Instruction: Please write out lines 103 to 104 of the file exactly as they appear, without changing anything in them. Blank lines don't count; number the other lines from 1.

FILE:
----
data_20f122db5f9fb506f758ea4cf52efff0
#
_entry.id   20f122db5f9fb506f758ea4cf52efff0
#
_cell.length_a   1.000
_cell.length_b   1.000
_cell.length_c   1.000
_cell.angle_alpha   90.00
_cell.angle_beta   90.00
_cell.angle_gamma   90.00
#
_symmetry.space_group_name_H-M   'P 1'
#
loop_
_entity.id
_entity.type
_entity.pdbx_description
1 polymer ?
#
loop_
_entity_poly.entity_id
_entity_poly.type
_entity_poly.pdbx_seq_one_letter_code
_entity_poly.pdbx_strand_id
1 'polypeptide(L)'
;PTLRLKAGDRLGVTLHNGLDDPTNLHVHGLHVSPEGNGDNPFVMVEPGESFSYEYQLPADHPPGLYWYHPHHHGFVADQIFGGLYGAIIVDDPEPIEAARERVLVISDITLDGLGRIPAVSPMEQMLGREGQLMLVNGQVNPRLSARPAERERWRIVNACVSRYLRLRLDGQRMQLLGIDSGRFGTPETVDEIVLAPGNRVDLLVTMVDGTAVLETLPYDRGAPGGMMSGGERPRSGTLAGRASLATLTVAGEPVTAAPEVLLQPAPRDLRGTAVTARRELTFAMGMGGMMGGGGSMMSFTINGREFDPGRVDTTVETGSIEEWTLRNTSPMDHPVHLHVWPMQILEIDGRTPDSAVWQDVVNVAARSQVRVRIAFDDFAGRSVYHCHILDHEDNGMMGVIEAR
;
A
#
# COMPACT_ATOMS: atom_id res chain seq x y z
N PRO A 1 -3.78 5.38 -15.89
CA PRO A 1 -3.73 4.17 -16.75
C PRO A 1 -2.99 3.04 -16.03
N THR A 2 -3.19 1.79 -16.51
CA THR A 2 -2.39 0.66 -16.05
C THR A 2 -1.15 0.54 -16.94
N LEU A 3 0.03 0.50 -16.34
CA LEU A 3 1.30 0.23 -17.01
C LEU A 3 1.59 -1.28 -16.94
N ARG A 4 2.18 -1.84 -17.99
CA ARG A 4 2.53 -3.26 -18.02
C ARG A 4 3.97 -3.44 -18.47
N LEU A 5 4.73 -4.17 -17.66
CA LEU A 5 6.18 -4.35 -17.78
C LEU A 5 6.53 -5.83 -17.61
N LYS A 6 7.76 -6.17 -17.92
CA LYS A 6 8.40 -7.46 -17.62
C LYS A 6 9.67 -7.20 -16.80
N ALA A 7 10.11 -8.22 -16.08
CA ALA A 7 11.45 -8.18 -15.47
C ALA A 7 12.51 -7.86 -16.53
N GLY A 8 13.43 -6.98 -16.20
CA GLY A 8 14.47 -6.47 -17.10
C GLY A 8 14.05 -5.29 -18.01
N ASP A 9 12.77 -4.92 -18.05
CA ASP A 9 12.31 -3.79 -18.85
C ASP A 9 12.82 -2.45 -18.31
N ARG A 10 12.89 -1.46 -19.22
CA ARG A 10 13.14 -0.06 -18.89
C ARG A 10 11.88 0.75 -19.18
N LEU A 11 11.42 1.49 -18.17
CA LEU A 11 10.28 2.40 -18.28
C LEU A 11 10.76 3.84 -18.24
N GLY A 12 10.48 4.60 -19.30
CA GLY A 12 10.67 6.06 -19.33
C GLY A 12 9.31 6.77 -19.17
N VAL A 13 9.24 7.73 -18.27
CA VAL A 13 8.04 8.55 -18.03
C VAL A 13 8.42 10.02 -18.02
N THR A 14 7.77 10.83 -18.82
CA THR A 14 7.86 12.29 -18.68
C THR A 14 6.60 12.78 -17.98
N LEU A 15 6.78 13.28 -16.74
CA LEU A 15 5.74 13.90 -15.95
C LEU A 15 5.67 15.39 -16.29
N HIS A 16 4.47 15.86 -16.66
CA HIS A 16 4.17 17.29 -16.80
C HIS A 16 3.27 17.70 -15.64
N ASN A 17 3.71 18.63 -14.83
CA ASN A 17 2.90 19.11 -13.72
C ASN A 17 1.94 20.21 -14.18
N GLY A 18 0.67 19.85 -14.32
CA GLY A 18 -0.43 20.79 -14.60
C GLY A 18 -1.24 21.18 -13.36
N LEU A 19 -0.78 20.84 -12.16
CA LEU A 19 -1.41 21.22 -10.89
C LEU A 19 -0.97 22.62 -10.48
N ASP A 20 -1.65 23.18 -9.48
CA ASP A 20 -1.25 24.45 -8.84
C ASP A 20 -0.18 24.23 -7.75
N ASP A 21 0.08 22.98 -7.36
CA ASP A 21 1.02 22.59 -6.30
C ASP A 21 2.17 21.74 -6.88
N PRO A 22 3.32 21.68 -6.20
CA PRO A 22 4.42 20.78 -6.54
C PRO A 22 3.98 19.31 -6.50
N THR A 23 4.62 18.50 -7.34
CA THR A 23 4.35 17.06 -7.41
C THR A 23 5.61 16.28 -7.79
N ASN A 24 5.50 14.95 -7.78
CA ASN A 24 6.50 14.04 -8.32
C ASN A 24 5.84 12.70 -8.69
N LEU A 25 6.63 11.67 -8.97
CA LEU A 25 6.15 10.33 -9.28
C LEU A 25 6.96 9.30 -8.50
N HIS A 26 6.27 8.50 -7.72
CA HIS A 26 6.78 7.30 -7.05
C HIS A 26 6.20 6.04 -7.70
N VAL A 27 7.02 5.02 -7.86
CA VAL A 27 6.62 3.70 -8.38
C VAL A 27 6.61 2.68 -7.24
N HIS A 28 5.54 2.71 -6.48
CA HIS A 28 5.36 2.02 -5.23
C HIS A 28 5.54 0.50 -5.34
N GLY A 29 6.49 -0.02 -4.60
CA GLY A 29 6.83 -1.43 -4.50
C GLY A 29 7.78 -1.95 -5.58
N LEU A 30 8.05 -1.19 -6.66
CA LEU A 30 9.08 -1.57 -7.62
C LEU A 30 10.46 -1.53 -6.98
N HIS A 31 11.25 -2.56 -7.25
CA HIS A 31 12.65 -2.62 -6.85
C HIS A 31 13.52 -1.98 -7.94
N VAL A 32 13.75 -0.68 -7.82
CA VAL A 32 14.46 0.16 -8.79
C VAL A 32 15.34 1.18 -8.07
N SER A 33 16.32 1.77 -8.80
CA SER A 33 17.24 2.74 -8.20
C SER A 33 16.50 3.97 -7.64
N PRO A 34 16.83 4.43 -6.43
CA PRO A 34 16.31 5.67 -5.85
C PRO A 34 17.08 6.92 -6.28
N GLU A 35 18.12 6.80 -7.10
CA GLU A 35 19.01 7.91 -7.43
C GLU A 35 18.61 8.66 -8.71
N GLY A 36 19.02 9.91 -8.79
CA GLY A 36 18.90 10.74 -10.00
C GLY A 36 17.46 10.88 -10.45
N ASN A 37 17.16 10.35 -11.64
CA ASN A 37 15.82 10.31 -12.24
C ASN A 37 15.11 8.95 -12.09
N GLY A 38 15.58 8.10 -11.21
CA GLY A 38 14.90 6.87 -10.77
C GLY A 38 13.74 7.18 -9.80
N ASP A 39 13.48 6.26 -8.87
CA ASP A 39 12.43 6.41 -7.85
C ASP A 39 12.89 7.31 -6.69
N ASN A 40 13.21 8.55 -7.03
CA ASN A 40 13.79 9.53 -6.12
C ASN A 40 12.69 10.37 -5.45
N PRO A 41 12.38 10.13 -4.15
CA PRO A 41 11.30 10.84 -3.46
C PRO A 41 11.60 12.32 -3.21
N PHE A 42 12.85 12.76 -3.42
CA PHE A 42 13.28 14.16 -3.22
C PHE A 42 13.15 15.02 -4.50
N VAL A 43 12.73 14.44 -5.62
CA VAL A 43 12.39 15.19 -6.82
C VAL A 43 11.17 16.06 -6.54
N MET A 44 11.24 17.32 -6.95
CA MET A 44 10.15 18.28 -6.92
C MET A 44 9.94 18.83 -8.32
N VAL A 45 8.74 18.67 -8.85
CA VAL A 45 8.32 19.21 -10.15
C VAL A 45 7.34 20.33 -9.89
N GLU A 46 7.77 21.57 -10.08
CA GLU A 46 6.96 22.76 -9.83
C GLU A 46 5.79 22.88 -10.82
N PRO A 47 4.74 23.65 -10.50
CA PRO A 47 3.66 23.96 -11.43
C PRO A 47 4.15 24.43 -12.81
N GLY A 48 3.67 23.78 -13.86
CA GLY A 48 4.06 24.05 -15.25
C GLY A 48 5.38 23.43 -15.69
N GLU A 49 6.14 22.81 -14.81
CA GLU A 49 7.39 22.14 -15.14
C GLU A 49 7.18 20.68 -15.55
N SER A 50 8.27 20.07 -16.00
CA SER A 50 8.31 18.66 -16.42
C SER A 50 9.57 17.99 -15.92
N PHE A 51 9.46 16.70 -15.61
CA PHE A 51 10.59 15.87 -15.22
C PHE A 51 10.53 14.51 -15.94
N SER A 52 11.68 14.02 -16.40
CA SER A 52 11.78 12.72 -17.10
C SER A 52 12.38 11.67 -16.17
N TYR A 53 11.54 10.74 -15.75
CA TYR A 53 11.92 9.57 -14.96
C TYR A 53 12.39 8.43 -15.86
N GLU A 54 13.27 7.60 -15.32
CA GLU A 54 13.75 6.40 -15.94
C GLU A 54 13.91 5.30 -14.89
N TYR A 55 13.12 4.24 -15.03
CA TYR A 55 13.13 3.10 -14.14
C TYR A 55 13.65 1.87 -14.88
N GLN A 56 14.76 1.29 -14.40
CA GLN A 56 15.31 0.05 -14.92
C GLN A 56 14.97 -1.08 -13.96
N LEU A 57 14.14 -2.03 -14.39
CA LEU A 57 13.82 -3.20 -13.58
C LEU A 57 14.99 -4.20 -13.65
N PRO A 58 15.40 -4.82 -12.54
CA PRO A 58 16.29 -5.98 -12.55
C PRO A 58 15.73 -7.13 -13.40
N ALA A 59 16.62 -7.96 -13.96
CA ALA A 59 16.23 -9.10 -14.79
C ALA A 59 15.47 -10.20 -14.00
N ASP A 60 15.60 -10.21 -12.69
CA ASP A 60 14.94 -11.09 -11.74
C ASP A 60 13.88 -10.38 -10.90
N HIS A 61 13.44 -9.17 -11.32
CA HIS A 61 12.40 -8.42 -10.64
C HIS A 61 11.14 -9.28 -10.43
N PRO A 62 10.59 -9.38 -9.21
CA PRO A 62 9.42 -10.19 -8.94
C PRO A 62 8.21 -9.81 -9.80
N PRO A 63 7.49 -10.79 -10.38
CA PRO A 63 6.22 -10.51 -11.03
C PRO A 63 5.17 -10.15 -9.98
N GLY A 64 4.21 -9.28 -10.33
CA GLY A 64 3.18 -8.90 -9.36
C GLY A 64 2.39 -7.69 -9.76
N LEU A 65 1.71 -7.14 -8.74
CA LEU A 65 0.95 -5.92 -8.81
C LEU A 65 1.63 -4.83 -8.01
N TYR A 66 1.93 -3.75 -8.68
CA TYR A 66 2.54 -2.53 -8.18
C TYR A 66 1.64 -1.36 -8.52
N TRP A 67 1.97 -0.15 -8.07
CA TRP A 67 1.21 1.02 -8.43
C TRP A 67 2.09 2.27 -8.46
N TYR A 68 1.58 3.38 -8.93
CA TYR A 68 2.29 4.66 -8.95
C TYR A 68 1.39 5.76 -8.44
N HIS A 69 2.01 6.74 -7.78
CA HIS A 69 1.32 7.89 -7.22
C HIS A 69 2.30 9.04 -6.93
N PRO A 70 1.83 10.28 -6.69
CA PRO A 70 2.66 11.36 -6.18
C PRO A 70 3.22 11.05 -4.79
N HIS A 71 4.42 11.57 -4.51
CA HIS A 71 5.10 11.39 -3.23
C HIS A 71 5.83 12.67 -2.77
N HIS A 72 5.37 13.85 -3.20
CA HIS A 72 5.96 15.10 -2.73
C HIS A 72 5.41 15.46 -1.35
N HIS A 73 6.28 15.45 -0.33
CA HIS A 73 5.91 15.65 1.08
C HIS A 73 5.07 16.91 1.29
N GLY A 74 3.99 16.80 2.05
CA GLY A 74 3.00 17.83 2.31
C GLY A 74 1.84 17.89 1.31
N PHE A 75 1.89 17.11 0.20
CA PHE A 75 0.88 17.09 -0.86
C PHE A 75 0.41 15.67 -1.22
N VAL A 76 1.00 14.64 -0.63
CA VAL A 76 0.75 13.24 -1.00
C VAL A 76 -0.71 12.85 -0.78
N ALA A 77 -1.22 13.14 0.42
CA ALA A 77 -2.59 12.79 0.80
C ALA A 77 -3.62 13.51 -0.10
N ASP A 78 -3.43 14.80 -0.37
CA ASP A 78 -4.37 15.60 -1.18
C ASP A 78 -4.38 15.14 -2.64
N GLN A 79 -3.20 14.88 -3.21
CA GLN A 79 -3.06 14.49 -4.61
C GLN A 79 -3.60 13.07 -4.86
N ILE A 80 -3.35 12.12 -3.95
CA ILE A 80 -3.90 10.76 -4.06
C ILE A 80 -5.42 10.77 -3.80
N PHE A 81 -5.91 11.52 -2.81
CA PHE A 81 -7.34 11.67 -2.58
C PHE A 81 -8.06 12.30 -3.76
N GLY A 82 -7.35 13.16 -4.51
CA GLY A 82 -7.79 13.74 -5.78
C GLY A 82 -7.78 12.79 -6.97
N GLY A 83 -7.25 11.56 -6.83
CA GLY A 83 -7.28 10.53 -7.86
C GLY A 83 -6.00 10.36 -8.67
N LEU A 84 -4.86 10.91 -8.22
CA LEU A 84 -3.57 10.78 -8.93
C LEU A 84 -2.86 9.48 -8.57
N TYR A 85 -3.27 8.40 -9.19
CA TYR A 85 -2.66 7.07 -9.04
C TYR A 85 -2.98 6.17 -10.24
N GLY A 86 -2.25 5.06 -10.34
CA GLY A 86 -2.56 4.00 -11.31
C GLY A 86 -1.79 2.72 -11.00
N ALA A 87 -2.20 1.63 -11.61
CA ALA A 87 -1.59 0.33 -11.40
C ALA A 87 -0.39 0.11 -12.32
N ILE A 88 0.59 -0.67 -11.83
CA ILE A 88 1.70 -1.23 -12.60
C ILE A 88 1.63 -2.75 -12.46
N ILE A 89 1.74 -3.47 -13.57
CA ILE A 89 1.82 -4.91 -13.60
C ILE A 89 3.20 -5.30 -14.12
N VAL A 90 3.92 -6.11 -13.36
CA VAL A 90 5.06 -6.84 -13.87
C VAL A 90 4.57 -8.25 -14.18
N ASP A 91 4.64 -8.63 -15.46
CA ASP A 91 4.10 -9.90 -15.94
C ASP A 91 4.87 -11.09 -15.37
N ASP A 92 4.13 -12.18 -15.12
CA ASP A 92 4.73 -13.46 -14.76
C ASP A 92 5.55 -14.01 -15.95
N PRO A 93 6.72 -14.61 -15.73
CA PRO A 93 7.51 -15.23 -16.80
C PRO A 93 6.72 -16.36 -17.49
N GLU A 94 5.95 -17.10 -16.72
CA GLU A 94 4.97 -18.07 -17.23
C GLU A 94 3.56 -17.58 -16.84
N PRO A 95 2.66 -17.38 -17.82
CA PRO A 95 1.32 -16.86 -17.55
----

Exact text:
N LEU A 25 6.63 11.67 -8.97
CA LEU A 25 6.15 10.33 -9.28